This week, February 4, 2013, I had the pleasant responsibility to show my husband some of what I love about the Toledo District, here in Belize. We visited Cyrila’s Chocolate, now known as IXCACAO, a business run by a delightful husband and wife team, Juan and Abelina Cho.
Arrangements were very easy to make. I contacted Juan via Facebook (https://www.facebook.com/Ixcacao) and he replied within a short period of time to discuss the details with me. After all the plans were arranged I was pretty excited to go with Bob and to see his reaction. I remember mine from a year ago and even wrote about it in the local tourism paper called the Toledo Howler. My closing comments when I left was “Wow” so of course I was eager to see my husband’s reaction too. Our agenda was to meet with Abelina, who has now been dubbed the Chocolate Queen, a promotion from the Chocolate Princess, for lunch, an overview of the process, and then a tour of the farm where the products are grown.
Abelina prepared chicken mole (pronounced molay), curried rice, black beans, boiled plantain, mashed yam, fresh hot chocolate made from local grown beans and for dessert we tasted a sampling of the chocolates produced at IXCACAO. Portion size for the meal was fine as it was a self-serve setting. He loved the plantains, “very good” the chicken wasn’t overly spicy, and overall he quite enjoyed it. The chocolate dessert was a big hit. The hot chocolate was unsweetened and he tried it that way just for the experience. Eating or drinking chocolate without sugar isn’t for everybody and it may be an acquired taste but it definitely is something to try.
Next on the agenda was the overview of the chocolate making process, both historically and now. Abelina started out with roasting some beans that had already been fermented but there was a skin on the beans, similar to that of peanuts, which needed to be removed. She brought a plate to us to remove this skin and to break up the beans. The beans broke pretty easily into smaller pieces called nibs.
It was these nibs that we ground up into chocolate using a mano and metate, a tool used historically for the grinding of chocolate. In older days chocolate was used by the Maya for ceremonial purposes and not as an everyday sweet and in this way the mano and metate process would be efficient. It took a while for the little nibs to be crushed into a fine paste that could be processed further. We each took turns crushing the nibs and then Abelina took over to make the paste even smoother. When it was pretty smooth we opted to have unsweetened dark chocolate treats, but I would guess that it is at this stage the sugar would be added if sweetened chocolate was desired. After about 10 minutes in the refrigerator the chocolate had set up and we were able to enjoy the fruits of our labour. Because the chocolate wasn’t perfectly smooth our chocolate had texture from the tiny bits of nibs that remained in it. My husband thoroughly enjoyed learning about the process and has a greater appreciation for the amount of work and processing that goes into making a good quality chocolate bar.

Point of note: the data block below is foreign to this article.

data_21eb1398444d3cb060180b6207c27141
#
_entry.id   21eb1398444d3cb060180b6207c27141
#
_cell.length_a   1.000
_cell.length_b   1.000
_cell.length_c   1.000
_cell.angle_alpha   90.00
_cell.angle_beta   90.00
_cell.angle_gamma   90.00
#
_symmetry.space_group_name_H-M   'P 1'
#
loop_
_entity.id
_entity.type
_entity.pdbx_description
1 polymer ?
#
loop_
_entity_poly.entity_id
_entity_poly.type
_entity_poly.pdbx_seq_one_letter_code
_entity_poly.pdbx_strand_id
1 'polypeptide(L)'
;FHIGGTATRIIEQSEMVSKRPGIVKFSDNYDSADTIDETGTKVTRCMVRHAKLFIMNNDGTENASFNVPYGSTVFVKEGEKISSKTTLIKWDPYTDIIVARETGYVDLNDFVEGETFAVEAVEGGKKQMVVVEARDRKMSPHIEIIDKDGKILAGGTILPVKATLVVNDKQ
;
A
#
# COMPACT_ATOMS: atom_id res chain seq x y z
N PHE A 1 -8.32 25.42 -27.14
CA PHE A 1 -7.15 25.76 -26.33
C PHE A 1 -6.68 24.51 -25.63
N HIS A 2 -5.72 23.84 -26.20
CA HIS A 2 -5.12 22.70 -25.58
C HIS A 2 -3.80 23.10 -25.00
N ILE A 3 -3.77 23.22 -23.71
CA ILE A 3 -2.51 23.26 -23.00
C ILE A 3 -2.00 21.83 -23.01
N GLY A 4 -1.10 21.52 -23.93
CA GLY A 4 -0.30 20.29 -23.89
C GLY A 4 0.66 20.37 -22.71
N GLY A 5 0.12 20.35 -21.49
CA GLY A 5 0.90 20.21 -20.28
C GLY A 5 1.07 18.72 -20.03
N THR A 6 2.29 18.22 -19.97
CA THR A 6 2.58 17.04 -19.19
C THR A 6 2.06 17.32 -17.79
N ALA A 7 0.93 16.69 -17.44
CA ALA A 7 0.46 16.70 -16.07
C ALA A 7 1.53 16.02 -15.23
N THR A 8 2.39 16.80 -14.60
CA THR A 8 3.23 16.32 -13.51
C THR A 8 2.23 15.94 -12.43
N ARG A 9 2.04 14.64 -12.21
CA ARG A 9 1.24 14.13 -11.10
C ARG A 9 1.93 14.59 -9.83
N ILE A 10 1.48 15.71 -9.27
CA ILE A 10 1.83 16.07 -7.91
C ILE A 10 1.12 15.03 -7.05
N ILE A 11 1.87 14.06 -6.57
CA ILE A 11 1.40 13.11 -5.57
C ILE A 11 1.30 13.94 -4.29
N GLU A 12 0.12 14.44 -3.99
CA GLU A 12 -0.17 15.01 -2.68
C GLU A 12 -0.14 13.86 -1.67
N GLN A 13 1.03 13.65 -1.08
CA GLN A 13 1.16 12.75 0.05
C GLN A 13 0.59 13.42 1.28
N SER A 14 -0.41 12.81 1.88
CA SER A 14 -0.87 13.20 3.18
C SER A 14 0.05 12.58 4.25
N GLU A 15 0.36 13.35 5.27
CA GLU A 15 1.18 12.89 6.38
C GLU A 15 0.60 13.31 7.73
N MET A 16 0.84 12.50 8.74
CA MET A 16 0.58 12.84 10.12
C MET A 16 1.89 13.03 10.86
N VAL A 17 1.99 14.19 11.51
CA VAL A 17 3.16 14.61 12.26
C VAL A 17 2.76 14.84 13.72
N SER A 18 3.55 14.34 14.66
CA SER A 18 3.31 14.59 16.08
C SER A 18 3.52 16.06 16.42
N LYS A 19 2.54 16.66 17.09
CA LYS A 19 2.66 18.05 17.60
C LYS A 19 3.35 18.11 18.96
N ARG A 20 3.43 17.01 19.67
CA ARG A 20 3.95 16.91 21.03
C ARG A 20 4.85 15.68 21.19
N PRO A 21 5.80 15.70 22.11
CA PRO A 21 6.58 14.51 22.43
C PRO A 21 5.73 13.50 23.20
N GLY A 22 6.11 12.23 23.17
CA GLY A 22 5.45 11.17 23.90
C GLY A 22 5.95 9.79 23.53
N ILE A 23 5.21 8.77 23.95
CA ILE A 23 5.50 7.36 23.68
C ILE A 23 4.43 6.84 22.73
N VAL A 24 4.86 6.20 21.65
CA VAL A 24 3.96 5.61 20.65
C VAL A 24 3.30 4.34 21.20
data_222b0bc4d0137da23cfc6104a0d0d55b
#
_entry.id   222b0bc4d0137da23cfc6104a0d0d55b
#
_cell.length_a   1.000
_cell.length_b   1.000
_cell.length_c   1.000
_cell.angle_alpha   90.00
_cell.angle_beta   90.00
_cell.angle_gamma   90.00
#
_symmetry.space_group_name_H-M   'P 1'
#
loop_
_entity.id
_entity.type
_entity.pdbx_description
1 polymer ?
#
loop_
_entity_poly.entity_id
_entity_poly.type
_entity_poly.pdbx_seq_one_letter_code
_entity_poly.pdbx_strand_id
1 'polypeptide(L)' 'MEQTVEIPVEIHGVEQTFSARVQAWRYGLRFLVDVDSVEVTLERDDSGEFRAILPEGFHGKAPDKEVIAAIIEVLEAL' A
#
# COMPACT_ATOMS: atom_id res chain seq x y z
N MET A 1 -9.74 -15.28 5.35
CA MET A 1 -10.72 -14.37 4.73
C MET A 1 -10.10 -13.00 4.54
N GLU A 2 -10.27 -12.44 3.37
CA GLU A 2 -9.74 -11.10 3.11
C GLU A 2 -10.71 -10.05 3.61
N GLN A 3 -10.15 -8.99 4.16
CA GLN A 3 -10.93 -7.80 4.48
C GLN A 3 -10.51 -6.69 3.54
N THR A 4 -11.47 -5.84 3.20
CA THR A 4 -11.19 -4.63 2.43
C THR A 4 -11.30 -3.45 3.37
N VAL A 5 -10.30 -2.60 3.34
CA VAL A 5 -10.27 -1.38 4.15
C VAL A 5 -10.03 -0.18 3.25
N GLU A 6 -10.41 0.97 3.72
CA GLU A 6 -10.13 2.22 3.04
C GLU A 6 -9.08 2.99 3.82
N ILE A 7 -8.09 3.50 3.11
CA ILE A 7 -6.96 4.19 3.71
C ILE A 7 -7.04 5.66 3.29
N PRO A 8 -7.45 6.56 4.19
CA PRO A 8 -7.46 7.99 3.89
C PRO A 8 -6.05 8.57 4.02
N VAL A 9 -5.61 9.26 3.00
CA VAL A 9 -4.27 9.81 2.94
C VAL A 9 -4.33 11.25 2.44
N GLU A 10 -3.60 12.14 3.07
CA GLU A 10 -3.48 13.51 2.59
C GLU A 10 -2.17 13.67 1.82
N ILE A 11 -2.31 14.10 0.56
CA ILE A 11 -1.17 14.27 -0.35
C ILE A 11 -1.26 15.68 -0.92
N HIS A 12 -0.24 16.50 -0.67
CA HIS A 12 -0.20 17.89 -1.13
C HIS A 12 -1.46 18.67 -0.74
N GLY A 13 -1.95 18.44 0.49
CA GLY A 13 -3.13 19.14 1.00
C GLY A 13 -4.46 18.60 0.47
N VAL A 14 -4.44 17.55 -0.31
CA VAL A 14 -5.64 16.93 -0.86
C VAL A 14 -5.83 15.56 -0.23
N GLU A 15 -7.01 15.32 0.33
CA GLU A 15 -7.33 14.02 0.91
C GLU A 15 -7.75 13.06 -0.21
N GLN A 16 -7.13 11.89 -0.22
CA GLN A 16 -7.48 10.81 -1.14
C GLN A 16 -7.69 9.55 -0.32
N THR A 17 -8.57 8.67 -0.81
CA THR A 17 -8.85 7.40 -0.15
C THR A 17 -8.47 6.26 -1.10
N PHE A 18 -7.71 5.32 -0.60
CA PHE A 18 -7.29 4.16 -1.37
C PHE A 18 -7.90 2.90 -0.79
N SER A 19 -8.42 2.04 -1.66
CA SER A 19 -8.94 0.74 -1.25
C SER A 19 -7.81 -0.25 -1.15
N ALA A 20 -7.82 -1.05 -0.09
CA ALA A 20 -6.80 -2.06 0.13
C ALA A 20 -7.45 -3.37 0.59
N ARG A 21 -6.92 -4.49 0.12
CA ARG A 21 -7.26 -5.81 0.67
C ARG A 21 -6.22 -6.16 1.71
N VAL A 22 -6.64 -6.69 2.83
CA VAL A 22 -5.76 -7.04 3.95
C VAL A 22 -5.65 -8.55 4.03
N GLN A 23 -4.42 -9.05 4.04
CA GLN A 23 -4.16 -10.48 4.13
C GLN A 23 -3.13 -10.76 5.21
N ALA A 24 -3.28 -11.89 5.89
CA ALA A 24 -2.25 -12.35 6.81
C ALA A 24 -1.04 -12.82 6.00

The next phase of our day was a tour of the farm where the cacao is grown. Abelina and Juan also grow ginger and sugar cane, both of which are used to flavour the chocolate. Trekking through the jungle, up into the hills that surround Punta Gorda, climbing and climbing, we got a bit of a workout. When the trees opened up we could see for miles around us, over the top of the jungle, what a vista! Bob was rendered speechless with the view. On the way up Abelina chose a cacao pod for us to open to see the beans in their natural state. It’s not what you would expect, I’m sure…. In the picture to the left are the beans from inside the cacao pod. The white substance that surrounds the beans is edible and tastes like so many of the fruits that are grown in the area – pineapple, mango, citrusy, and this is quite a surprise because there is no hint of chocolate flavouring at all. The chocolate flavour comes out after the fermentation/roasting process has been completed.
At the top of the hill was our destination – the sugar cane pressing machine. Abelina took her machete and cut down several stalks of sugar cane, peeled it and gave us a small piece to taste in its natural state. Sugar cane eaten this way is good but the best (in my mind) was to come. Abelina took the rest of the stalks that she had chopped and put them through a press to squeeze to release the cane juice. This was good, and yes it was as sweet as you might expect. I had my water and lime with me and poured some of the sugar cane juice into my bottle. This was a tasty, tasty treat.
And we were both surprised at how much cane juice came from a stalk of sugar cane. The next step in the process is to carry the buckets of cane juice back down the hill to where Juan and Abelina refine the cane juice to remove much of the water in order to use it for sweetening the chocolate.
The whole tour took approximately 4 hours beginning with lunch and finishing with the hike down the hill at the farm. What an enjoyable way to spend an afternoon. And I can tell you, my husband enjoyed the experience as much as I did.
This is just one of the activities that are available in the Toledo District that you can enjoy on a regular basis when you make Belize a permanent destination. For more information contact me at firstname.lastname@example.org.